My husband is a school librarian and a veritable expert in children’s literature. He runs a book club business here in LA and is working on launching a children’s lit blog. He is one of the most creative, intelligent and idealistic people I have ever known.
He is also absolutely the most dedicated:
Today was “Celebrity Day” at his school and he spent the entire day as Slash. Dear Husband: you’re the best and I love you. (The fact that this week alone required us both to wear costumes to our jobs may explain why we have a plastic tub full of “funny hats” in our garage.)
In related news, that skull scarf he’s wearing belongs to me. It was on my Christmas wish list and it was $6 on Amazon. The last time I wore it around these parts, someone I know told me she had the same one. The difference? Hers was Alexander McQueen and cost her $295. (The other difference? Hers was chiffon and mine is polyester, which is a total non-issue for me, as I tend to keep my neck away from open flames as a matter of course anyway.)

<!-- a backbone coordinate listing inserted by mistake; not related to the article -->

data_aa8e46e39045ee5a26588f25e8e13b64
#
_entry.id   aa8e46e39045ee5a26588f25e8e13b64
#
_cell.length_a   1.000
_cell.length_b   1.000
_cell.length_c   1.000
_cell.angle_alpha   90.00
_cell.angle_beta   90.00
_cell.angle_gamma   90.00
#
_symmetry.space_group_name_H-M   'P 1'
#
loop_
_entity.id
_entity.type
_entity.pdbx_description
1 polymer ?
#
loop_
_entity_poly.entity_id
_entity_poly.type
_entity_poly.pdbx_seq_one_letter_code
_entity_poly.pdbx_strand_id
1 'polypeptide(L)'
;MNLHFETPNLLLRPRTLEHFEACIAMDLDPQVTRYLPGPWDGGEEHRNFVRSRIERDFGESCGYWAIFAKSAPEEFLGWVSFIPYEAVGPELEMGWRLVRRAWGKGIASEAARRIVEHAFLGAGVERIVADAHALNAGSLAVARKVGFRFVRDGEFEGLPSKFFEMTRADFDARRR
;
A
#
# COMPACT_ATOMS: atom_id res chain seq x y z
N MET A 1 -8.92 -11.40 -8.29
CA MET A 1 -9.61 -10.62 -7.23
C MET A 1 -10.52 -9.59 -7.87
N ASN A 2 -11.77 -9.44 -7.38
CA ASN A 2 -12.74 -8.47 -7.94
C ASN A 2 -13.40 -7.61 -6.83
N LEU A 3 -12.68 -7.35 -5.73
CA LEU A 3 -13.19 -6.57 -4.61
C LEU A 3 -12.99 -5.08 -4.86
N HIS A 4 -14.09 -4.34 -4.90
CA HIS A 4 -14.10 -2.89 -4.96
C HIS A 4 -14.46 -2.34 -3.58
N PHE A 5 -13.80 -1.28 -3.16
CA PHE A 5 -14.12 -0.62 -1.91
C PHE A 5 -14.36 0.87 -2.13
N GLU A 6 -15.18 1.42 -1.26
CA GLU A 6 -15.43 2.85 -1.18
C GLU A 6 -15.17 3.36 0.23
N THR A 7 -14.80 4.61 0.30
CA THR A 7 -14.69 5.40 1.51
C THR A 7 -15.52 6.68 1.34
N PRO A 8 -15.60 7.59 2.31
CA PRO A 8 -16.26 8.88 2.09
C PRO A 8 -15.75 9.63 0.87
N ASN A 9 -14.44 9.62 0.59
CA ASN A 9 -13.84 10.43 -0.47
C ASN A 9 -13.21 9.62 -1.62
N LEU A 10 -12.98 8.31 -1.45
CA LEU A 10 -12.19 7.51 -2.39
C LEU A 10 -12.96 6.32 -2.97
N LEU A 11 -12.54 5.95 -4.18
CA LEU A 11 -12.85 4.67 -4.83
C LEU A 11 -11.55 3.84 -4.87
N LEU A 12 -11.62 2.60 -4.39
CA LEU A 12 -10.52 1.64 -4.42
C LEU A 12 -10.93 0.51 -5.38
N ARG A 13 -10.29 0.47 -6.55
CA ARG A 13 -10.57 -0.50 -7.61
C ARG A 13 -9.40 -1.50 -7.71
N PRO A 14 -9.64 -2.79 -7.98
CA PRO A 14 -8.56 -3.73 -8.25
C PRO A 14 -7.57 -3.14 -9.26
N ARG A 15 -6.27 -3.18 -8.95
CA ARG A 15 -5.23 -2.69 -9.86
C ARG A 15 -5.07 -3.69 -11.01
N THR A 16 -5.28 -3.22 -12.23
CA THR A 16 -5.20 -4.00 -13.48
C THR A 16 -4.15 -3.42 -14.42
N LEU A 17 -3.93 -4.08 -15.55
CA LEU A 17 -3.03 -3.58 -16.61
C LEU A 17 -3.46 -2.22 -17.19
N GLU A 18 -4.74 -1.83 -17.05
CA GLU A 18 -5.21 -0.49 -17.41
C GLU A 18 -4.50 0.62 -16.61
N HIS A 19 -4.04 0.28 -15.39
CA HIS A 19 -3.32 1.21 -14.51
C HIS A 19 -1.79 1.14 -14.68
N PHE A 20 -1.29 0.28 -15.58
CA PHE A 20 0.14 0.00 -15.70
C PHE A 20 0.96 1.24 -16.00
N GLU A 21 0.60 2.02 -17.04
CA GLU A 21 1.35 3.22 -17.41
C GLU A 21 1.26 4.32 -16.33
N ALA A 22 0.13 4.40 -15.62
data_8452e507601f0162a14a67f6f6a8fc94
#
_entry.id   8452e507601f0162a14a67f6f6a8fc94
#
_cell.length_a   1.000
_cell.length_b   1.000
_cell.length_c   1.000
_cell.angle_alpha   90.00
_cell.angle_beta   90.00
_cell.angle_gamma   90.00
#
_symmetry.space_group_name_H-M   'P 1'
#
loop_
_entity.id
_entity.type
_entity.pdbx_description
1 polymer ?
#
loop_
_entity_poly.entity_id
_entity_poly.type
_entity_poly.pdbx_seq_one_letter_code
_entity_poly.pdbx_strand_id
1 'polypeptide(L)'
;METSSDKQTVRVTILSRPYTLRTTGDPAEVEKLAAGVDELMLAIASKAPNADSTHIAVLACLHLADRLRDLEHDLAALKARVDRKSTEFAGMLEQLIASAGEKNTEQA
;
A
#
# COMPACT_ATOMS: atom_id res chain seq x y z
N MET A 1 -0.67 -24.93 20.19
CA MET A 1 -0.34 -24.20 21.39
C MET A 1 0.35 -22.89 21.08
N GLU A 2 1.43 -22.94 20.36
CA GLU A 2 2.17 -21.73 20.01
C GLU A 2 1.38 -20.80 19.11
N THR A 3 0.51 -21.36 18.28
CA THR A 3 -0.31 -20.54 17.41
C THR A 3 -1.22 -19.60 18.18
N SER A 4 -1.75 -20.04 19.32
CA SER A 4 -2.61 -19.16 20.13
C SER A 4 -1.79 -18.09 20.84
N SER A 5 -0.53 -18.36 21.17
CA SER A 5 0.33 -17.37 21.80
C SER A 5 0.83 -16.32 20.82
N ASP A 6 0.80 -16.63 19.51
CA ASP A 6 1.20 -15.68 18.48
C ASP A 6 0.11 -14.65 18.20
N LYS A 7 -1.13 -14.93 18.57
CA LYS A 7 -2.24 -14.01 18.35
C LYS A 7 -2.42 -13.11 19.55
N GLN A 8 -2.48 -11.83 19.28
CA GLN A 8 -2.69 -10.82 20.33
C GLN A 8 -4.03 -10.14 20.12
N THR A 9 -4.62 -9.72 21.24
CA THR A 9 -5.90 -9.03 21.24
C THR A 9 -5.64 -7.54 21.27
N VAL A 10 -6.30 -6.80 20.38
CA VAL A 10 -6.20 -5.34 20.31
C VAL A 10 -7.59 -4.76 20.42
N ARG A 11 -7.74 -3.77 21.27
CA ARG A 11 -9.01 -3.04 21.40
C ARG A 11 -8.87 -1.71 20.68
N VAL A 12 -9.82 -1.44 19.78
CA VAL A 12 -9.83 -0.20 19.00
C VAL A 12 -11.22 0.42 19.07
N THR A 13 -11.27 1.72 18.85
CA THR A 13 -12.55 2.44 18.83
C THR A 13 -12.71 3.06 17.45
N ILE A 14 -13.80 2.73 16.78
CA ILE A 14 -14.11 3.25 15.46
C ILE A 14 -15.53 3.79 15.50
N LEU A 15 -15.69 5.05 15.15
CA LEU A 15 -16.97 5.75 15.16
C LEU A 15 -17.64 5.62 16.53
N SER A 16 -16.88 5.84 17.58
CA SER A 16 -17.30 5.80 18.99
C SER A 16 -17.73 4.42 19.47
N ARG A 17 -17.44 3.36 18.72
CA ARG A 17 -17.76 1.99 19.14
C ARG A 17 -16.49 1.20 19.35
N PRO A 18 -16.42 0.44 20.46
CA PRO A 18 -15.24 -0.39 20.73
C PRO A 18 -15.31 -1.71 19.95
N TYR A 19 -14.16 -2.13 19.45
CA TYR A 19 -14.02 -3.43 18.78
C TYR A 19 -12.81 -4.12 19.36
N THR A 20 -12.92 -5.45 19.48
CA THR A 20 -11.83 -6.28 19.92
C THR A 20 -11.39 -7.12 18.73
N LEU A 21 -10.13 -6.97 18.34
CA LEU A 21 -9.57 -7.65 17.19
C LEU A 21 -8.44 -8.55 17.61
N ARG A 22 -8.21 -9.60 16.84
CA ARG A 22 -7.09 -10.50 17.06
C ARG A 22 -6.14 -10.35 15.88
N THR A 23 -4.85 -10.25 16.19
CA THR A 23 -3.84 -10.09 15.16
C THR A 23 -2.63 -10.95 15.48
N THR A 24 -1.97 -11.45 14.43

I’ve lived the last eight and half years of my life in Los Angeles, and I have yet to understand the obsession with designer products. I can’t even count the number of times someone has complimented my outfit and then asked me, “Who makes your sweater/bag/shoes?!?” only to be shocked when I reply with glee, “Forever 21/H&M/Old Navy!” There is something so totally satisfying to me about dressing myself like a human being without spending an obscene amount of money that I can’t imagine the thrill of owning something with a fancy label on it could compare. I have a few nice things (like an incredible leather jacket my husband got me for an anniversary), but for the most part, as a person who is likely to spill more coffee on my pants than I manage to get into my mouth, I am way more comfortable and far less anxious wearing items that can be destroyed and then easily replaced.
(Full disclosure: I don’t like wearing thrift shop clothes. I always imagine them on dead people and it ruins the experience.)